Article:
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V20 Debt Review: An Account of Debt in the Vulnerable Group of Twenty

Emerging markets and developing countries (EMDCs) face multiple crises at the same time: while still contending  with  the COVID-19 pandemic, they are also affected by the ramifications of  Russia’s  war in Ukraine. Even prior to this, however, a debt crises loomed in the Global South.

The Vulnerable Group of 20 (V20)  is an initiative  of 55 climate vulnerable developing countries, and they are at the epicenter of the climate and debt crises  which threaten their ability to mobilize the necessary resources to build resilient and low-carbon economies.

Prior to the 2021 United Nations Climate Conference in Glasgow (COP26), the finance ministers of V20  countries released a statement calling for a global debt restructuring scheme that would link debt relief to climate and development goals.

In partnership with the V20, the Boston University Global Development published a  new policy brief by Luma Ramos, Rishikesh R. Bhandary, Kevin P. Gallagher and Rebecca Ray that provides a detailed look on the scale, composition and distribution of the V20’s debt profile.

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No Time for Lost Decade

A Call by DRGR Co-author Kevin P. Gallagher, Boston University

Fallout from the COVID-19 pandemic and Russia’s war in Ukraine will require large scale sovereign debt restructuring to prevent another lost decade of development for many emerging markets and developing countries; during the same ten years they urgently need to mobilize trillions of dollars to combat and adapt to climate change.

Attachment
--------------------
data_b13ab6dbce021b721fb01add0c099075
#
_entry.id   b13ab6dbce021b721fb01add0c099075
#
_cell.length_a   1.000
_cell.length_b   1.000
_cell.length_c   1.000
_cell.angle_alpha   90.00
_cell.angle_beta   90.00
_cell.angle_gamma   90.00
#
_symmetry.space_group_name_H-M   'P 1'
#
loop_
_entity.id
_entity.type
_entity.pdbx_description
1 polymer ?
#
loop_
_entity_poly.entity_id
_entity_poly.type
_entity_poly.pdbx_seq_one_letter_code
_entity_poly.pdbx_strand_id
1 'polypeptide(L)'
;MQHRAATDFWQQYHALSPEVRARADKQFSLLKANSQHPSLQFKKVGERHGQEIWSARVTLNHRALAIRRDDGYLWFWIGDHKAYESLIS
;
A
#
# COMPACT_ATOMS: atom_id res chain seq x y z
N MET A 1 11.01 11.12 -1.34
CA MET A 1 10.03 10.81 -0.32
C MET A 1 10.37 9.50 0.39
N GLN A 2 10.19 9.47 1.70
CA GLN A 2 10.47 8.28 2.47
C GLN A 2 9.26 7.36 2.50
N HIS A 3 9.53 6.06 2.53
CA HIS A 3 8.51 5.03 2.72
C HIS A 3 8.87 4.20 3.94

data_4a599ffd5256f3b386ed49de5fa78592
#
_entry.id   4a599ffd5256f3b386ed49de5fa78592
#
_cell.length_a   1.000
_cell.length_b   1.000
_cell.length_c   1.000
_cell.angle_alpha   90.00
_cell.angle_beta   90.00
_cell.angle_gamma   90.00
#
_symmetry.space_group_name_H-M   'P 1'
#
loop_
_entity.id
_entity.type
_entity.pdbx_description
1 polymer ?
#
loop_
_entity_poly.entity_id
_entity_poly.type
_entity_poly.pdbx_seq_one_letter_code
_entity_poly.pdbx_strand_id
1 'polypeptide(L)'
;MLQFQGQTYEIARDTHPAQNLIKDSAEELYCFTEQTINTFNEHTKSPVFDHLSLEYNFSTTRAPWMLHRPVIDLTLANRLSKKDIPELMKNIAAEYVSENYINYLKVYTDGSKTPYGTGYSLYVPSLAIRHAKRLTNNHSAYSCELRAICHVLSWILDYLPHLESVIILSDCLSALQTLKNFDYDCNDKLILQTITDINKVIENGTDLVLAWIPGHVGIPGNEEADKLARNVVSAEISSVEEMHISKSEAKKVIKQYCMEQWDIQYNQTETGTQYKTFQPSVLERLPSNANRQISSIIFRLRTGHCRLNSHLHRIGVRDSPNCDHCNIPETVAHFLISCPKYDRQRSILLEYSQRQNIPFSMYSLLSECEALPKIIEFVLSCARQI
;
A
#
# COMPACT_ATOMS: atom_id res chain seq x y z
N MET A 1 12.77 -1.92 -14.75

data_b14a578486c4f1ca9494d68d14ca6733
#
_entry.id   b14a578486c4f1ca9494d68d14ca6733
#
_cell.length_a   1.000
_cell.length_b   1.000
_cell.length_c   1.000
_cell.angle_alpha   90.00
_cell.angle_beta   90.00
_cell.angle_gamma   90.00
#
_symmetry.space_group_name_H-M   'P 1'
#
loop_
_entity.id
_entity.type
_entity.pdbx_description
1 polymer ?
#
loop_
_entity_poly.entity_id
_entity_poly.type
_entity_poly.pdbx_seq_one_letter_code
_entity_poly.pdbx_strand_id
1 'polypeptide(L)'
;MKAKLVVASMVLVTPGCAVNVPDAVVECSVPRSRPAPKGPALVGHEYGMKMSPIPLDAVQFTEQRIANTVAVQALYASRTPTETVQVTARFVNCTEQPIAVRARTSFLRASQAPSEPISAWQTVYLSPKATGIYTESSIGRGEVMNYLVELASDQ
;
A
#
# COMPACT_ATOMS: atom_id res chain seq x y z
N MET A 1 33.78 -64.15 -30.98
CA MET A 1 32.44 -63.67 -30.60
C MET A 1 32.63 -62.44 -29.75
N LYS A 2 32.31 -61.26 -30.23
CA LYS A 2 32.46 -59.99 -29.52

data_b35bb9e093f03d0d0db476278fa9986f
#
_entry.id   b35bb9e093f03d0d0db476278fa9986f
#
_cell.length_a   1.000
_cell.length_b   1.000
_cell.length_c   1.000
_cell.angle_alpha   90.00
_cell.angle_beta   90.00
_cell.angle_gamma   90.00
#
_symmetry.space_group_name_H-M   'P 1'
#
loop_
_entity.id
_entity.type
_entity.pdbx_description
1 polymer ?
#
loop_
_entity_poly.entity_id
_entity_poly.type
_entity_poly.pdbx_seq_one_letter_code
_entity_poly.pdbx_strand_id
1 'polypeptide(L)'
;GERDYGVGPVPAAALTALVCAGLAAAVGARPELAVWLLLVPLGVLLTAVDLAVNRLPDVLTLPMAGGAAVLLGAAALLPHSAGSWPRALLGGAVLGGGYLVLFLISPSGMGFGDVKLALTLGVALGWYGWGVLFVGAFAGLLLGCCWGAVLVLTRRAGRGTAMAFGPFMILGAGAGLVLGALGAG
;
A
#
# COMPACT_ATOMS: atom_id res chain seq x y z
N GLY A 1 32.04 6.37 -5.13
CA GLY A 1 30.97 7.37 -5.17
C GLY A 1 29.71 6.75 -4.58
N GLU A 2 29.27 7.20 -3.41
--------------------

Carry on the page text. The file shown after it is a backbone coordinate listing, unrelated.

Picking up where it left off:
Just before the Russian invasion of Ukraine, the World Bank sounded the alarm that fiscal and monetary tightening in the advanced economies could lead to another sudden stop in capital flows to emerging markets and developing countries, followed by capital flight, exchange rate depreciation, and debt crises.

War only makes matters worse, as many emerging market and developing countries will suffer from skyrocketing oil, gas, and grain prices. Worse still, a default on Russia’s or Ukraine’s bonds could amplify that same cycle of depreciation and crisis.

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Provide Debt Relief for a Green and Inclusive Recovery

SOAS ICOP Policy Briefing and Podcast by DRGR-author Ulrich Volz